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SMOKE ALARMS BRISBANE

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SMOKE ALARM INSTALLATION & TESTING

When you are asleep, your sense of smell is out for the count as well. If a fire starts, hazardous fumes and smoke can quickly overcome you. Photoelectric (also known as photo-optical) smoke alarms detect visible parts of combustion. They respond to a wide range of fires, but are particularly responsive to smouldering fires and the dense smoke given off by foam-filled furnishings or overheated PVC wiring. Interconnected photoelectric smoke alarms will alert you early, so you and your family can escape quickly and safely.

SMOKE INSTALLATIONS

Since the start of January 2017, the Queensland Government have implemented new legislation regarding smoke alarms. At Hewitt Trade Services, we can ensure that your home is safe and compliant with these new changes. We can look after all your smoke alarm needs, including hardwired, interconnected, photoelectric smoke alarm installations, upgrades, regular testing and maintenance.

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We offer Free Fire Safety Inspections to see if your Smoke Alarms are Safe & Compliant

PHOTOELECTRIC SMOKE ALARMS

Photoelectric is a type of smoke alarm, not a brand.

Photoelectric smoke alarms respond to a wide range of fires and are particularly responsive to smouldering fires and dense smoke such as that released by foam filled furnishings or overheated PVC wiring. Studies show that photoelectric alarms typically respond to smouldering fires, when the amount of smoke is fairly small and espace is relatively easy. Protection from fires increases with the quality and type of smoke alarms installed. Research shows that photoelectric smoke alarms are generally more effective than other smoke alarms across a wider range of fires experienced in homes.

Photoelectric smoke alarms are recommended for use in homes by the Queensland Fire Service.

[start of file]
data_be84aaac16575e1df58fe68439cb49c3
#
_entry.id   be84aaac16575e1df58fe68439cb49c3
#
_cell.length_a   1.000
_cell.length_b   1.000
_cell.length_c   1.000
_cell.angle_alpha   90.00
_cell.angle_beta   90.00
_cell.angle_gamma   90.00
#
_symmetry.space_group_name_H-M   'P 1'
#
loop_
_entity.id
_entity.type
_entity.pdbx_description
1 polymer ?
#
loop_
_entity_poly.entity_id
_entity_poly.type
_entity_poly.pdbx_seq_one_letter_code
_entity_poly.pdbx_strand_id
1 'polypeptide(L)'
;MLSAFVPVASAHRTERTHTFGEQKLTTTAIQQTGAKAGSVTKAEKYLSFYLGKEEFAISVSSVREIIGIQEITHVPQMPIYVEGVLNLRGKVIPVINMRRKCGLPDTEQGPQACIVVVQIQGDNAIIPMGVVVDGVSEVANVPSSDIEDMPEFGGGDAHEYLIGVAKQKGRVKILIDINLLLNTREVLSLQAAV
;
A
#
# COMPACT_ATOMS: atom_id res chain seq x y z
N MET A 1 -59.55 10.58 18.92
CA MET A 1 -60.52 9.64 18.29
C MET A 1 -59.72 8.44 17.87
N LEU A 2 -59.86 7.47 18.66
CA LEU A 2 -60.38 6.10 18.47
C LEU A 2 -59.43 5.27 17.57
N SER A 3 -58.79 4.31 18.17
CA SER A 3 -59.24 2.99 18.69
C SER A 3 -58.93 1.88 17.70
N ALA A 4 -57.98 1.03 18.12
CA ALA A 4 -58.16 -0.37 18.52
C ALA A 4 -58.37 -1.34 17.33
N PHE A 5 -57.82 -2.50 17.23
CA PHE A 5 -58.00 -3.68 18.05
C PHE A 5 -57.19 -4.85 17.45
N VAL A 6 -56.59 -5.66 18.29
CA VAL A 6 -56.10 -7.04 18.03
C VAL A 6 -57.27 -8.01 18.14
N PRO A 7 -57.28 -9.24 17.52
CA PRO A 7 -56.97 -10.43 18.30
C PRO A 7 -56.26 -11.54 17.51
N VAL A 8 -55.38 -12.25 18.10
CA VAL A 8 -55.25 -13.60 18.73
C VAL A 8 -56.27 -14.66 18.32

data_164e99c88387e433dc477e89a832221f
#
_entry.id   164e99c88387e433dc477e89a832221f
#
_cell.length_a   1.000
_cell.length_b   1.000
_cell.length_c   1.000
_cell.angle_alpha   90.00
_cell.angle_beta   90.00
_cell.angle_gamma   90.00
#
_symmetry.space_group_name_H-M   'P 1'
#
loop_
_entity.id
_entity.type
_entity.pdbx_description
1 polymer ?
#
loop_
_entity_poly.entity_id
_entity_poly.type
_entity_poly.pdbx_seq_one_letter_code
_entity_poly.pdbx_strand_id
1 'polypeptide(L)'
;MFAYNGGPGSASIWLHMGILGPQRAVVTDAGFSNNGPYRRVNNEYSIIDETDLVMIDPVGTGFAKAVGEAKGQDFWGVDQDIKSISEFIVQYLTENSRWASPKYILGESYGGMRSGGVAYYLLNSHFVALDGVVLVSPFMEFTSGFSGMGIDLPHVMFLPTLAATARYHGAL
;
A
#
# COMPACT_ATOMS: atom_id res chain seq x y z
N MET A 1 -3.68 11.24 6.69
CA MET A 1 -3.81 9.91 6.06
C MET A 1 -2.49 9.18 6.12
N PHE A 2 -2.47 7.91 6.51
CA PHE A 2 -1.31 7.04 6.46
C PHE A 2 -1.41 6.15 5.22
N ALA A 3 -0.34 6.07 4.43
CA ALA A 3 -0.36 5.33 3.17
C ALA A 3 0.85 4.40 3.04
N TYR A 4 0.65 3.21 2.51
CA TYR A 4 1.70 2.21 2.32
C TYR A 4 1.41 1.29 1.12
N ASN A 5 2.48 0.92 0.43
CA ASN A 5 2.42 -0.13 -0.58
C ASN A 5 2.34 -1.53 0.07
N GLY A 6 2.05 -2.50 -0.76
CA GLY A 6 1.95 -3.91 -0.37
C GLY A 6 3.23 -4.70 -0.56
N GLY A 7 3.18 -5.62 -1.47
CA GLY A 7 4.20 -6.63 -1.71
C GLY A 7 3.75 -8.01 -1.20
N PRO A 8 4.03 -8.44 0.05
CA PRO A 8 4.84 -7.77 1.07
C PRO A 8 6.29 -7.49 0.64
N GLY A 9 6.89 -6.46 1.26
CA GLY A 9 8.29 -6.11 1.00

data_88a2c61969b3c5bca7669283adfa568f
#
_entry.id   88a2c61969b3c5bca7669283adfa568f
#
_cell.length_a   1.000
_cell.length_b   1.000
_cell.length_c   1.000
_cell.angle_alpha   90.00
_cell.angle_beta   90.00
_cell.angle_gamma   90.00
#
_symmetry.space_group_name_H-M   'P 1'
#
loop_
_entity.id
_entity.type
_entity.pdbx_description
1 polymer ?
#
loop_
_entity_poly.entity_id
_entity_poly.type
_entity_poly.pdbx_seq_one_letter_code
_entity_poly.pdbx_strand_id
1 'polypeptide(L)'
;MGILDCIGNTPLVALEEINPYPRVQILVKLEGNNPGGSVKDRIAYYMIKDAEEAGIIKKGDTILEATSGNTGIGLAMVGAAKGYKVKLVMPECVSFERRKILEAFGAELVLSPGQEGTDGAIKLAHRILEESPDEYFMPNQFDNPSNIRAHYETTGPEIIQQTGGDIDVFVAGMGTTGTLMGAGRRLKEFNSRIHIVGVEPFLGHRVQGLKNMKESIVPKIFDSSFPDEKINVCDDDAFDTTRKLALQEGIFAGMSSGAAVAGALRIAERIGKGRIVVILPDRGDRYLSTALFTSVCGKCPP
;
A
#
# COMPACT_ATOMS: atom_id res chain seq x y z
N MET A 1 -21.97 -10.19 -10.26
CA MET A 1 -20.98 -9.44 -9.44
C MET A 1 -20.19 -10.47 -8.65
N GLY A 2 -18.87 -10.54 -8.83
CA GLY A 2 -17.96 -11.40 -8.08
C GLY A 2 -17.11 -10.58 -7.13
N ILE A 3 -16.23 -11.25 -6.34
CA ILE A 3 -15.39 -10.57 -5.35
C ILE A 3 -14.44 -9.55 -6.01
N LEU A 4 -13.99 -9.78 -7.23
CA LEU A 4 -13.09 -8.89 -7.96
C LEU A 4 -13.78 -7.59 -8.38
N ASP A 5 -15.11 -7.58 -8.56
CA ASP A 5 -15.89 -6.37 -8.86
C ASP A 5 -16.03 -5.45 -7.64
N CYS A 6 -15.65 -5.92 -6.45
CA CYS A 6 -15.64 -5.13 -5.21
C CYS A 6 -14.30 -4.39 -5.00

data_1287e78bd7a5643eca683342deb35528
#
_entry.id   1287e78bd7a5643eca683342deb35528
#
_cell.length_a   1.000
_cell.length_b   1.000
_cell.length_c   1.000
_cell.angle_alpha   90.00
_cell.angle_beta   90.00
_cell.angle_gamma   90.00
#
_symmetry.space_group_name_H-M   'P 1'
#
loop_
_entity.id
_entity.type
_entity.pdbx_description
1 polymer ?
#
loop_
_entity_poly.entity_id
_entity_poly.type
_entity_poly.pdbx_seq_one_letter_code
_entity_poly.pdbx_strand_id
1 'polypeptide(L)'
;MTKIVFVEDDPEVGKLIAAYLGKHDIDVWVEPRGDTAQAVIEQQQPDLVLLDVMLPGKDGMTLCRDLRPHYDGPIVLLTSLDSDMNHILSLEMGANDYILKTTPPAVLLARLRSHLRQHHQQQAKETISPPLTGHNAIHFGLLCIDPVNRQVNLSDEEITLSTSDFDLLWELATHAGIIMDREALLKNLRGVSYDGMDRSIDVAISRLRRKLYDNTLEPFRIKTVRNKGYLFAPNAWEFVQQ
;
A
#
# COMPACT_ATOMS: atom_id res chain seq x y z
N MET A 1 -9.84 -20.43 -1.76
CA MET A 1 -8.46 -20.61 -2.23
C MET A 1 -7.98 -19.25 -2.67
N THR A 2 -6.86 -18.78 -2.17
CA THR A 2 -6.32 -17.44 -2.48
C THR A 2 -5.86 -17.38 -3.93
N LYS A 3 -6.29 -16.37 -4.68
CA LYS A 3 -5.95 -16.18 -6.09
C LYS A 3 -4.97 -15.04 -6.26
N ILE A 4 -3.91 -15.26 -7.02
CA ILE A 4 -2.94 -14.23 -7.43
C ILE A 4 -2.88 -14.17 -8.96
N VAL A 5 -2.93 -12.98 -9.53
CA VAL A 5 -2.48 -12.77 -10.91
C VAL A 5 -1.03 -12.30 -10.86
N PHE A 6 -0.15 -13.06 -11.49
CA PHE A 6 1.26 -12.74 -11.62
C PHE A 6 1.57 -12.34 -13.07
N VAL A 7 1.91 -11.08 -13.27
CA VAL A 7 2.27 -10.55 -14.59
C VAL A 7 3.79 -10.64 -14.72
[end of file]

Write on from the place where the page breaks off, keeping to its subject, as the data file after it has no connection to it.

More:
ADVANTAGES

  • Respond well to smouldering fires and dense smoke.
  • Less prone to cooking nuisance alarms.
  • Do not contain radioactive material.
  • Suitable for general use.

 

DISADVANTAGES

  • Prone to nuisance alarms from dust and insects. (All smoke alarms should be vacuumed or cleaned with a brush once a month to prevent this).

 

SMOKE ALARM GUIDELINES QLD

From 1 January 2017

• Existing smoke alarms manufactured more than 10 years ago must be replaced with photoelectric smoke alarms which comply with Australian Standards (AS) 3786-2014. (Note: the date should be stamped on the back)

• Smoke alarms that do not operate when tested must be replaced immediately.

• Existing hardwired smoke alarms that need replacement, must be replaced with a hardwired photoelectric smoke alarm.

• It is also recommended that:

– smoke alarms be either hardwired or

– powered by a non-removable 10-year battery; and

– ionisation smoke alarms be replaced with a photoelectric type as soon as possible.

• For the best protection smoke alarms should be installed on each storey:

– in every bedroom

– in hallways which connect bedrooms and the rest of the dwelling

– if there is no hallway, between the bedrooms and other parts of the storey; and

– if there are no bedrooms on a storey, at least one smoke alarm should be installed in the most likely path of travel to exit the dwelling.

• All smoke alarms should be interconnected.